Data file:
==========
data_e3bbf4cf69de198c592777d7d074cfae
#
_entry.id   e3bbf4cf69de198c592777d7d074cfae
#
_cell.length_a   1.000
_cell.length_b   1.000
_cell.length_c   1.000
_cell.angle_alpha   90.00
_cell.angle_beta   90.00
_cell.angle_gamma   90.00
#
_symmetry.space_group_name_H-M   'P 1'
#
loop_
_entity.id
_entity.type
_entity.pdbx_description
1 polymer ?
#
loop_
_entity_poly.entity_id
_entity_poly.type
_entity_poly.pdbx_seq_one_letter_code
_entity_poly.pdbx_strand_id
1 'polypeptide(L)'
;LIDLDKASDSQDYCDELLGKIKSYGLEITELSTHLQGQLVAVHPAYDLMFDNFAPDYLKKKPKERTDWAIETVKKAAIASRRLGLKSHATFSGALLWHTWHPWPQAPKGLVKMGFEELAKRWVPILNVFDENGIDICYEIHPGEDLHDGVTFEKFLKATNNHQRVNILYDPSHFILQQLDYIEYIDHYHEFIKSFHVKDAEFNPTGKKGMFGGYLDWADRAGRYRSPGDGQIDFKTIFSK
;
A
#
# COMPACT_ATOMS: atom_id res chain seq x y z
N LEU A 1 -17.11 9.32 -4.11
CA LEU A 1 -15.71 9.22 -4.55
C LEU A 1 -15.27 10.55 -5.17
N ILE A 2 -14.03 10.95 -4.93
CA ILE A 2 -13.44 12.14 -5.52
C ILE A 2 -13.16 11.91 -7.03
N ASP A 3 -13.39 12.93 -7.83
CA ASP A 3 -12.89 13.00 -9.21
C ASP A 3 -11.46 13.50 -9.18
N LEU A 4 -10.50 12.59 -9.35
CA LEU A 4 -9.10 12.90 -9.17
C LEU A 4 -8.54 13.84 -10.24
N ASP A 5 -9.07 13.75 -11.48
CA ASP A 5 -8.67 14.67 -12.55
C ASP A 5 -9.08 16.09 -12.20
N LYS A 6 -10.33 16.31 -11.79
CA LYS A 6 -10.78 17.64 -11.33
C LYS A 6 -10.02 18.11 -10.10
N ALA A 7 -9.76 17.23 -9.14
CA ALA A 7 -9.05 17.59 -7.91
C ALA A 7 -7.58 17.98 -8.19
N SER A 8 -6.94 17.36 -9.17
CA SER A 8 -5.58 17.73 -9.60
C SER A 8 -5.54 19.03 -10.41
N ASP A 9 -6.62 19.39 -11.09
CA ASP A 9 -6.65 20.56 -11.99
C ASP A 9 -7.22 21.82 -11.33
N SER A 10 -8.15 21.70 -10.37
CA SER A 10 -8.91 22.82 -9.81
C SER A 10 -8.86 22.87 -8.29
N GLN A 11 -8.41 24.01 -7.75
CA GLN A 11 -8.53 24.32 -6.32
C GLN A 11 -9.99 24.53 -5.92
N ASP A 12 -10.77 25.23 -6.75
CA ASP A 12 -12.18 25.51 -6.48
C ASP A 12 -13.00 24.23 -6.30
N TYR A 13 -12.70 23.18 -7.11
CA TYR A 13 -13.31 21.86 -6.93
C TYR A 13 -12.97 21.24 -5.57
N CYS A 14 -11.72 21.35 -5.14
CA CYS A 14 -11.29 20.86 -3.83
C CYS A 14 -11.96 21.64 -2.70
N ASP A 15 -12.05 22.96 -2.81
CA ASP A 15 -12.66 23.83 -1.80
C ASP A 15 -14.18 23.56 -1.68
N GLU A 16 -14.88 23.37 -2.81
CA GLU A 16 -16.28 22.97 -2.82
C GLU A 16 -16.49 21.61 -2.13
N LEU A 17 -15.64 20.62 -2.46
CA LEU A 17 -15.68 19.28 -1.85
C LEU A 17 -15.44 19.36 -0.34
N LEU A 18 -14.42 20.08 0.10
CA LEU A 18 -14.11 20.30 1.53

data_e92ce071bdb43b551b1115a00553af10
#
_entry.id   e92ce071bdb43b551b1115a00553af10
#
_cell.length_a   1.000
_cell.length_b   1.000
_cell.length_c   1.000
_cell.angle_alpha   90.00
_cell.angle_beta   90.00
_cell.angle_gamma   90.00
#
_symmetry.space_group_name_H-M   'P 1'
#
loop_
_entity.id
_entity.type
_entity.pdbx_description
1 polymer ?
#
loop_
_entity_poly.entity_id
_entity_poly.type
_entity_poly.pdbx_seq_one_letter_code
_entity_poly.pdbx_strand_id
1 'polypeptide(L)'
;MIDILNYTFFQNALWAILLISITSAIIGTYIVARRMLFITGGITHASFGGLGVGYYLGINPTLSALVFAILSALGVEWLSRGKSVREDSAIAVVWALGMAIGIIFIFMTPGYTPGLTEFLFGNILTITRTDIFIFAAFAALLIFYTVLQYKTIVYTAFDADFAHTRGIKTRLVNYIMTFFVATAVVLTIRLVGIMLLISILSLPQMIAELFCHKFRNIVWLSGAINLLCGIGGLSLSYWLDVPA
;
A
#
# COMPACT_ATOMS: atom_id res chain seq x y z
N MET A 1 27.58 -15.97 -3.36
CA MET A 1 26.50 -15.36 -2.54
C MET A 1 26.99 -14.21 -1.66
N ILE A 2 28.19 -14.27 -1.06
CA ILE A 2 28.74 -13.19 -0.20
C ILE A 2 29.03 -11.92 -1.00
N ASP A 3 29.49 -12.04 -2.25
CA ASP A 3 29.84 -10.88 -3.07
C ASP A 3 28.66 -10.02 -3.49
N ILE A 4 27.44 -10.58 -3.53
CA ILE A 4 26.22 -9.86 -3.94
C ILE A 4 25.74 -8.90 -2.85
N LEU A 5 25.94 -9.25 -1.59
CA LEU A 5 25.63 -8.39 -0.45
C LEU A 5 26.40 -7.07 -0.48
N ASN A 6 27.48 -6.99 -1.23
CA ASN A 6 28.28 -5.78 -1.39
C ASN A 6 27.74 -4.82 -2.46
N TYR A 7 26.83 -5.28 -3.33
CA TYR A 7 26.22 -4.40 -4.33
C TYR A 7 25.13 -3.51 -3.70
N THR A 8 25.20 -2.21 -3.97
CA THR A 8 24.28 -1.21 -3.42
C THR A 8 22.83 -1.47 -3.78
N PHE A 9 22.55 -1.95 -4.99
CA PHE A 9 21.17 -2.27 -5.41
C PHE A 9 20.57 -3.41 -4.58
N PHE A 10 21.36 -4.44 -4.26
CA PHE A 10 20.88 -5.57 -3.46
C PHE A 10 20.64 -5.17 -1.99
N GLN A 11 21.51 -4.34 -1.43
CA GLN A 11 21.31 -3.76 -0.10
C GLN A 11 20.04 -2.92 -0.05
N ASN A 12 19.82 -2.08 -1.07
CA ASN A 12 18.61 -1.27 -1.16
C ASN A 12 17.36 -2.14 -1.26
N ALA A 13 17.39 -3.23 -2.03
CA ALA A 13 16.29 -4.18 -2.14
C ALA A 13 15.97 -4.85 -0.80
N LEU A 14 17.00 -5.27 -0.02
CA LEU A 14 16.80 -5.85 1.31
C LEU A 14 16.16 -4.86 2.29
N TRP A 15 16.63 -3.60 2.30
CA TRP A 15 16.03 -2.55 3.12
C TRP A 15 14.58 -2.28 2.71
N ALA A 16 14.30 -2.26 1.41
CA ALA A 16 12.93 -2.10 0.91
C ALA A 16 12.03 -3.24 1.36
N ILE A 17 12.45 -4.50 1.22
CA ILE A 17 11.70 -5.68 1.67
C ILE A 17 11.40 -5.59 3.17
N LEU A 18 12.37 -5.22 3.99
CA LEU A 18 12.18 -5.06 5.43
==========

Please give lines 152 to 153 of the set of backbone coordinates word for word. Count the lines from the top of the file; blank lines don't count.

C ALA A 13 15.97 -4.85 -0.80
N LEU A 14 17.00 -5.27 -0.02